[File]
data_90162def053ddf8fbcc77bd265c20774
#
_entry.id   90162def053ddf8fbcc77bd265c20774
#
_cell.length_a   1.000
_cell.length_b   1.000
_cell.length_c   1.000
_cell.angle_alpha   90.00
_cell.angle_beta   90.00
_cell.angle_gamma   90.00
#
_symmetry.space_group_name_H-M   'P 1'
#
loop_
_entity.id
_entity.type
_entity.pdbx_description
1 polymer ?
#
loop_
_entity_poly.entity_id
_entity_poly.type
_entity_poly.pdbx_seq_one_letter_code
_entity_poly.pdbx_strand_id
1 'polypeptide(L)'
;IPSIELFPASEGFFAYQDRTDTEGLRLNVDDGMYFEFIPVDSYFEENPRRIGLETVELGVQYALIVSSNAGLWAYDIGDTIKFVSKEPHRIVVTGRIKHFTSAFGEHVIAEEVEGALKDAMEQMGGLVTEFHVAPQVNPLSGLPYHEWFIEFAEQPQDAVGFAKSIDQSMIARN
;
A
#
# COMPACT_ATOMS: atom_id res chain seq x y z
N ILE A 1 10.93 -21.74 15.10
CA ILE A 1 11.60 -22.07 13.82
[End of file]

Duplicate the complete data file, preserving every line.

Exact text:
data_90162def053ddf8fbcc77bd265c20774
#
_entry.id   90162def053ddf8fbcc77bd265c20774
#
_cell.length_a   1.000
_cell.length_b   1.000
_cell.length_c   1.000
_cell.angle_alpha   90.00
_cell.angle_beta   90.00
_cell.angle_gamma   90.00
#
_symmetry.space_group_name_H-M   'P 1'
#
loop_
_entity.id
_entity.type
_entity.pdbx_description
1 polymer ?
#
loop_
_entity_poly.entity_id
_entity_poly.type
_entity_poly.pdbx_seq_one_letter_code
_entity_poly.pdbx_strand_id
1 'polypeptide(L)'
;IPSIELFPASEGFFAYQDRTDTEGLRLNVDDGMYFEFIPVDSYFEENPRRIGLETVELGVQYALIVSSNAGLWAYDIGDTIKFVSKEPHRIVVTGRIKHFTSAFGEHVIAEEVEGALKDAMEQMGGLVTEFHVAPQVNPLSGLPYHEWFIEFAEQPQDAVGFAKSIDQSMIARN
;
A
#
# COMPACT_ATOMS: atom_id res chain seq x y z
N ILE A 1 10.93 -21.74 15.10
CA ILE A 1 11.60 -22.07 13.82